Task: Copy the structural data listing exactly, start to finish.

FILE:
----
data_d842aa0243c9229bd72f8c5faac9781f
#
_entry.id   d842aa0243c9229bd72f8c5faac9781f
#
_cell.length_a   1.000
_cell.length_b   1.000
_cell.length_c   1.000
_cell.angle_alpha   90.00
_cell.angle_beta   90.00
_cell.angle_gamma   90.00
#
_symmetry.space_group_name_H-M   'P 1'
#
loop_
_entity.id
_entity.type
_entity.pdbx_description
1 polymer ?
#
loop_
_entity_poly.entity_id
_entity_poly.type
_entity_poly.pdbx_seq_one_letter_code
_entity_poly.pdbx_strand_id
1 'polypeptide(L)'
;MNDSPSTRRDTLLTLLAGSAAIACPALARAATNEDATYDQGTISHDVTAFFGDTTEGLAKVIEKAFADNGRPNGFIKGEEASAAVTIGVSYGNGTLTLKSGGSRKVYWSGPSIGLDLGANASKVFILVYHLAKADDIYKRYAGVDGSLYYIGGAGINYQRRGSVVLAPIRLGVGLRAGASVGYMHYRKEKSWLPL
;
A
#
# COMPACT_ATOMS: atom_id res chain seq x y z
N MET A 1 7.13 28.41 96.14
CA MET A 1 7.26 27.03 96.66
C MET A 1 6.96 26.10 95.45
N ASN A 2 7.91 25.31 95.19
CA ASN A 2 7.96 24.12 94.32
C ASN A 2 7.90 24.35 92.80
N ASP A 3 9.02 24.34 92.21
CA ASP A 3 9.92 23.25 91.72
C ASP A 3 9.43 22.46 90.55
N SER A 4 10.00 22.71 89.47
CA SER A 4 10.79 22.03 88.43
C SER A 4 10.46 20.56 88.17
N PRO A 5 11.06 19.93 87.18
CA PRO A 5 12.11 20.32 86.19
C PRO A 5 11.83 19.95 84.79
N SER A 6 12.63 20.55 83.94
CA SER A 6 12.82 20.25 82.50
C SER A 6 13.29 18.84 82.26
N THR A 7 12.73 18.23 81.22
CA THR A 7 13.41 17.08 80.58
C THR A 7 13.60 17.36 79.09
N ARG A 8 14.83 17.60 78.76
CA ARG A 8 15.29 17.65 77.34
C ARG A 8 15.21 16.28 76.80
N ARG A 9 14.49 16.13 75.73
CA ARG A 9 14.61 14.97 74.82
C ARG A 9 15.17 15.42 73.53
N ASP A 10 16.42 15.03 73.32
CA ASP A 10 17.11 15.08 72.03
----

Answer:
data_d842aa0243c9229bd72f8c5faac9781f
#
_entry.id   d842aa0243c9229bd72f8c5faac9781f
#
_cell.length_a   1.000
_cell.length_b   1.000
_cell.length_c   1.000
_cell.angle_alpha   90.00
_cell.angle_beta   90.00
_cell.angle_gamma   90.00
#
_symmetry.space_group_name_H-M   'P 1'
#
loop_
_entity.id
_entity.type
_entity.pdbx_description
1 polymer ?
#
loop_
_entity_poly.entity_id
_entity_poly.type
_entity_poly.pdbx_seq_one_letter_code
_entity_poly.pdbx_strand_id
1 'polypeptide(L)'
;MNDSPSTRRDTLLTLLAGSAAIACPALARAATNEDATYDQGTISHDVTAFFGDTTEGLAKVIEKAFADNGRPNGFIKGEEASAAVTIGVSYGNGTLTLKSGGSRKVYWSGPSIGLDLGANASKVFILVYHLAKADDIYKRYAGVDGSLYYIGGAGINYQRRGSVVLAPIRLGVGLRAGASVGYMHYRKEKSWLPL
;
A
#
# COMPACT_ATOMS: atom_id res chain seq x y z
N MET A 1 7.13 28.41 96.14
CA MET A 1 7.26 27.03 96.66
C MET A 1 6.96 26.10 95.45
N ASN A 2 7.91 25.31 95.19
CA ASN A 2 7.96 24.12 94.32
C ASN A 2 7.90 24.35 92.80
N ASP A 3 9.02 24.34 92.21
CA ASP A 3 9.92 23.25 91.72
C ASP A 3 9.43 22.46 90.55
N SER A 4 10.00 22.71 89.47
CA SER A 4 10.79 22.03 88.43
C SER A 4 10.46 20.56 88.17
N PRO A 5 11.06 19.93 87.18
CA PRO A 5 12.11 20.32 86.19
C PRO A 5 11.83 19.95 84.79
N SER A 6 12.63 20.55 83.94
CA SER A 6 12.82 20.25 82.50
C SER A 6 13.29 18.84 82.26
N THR A 7 12.73 18.23 81.22
CA THR A 7 13.41 17.08 80.58
C THR A 7 13.60 17.36 79.09
N ARG A 8 14.83 17.60 78.76
CA ARG A 8 15.29 17.65 77.34
C ARG A 8 15.21 16.28 76.80
N ARG A 9 14.49 16.13 75.73
CA ARG A 9 14.61 14.97 74.82
C ARG A 9 15.17 15.42 73.53
N ASP A 10 16.42 15.03 73.32
CA ASP A 10 17.11 15.08 72.03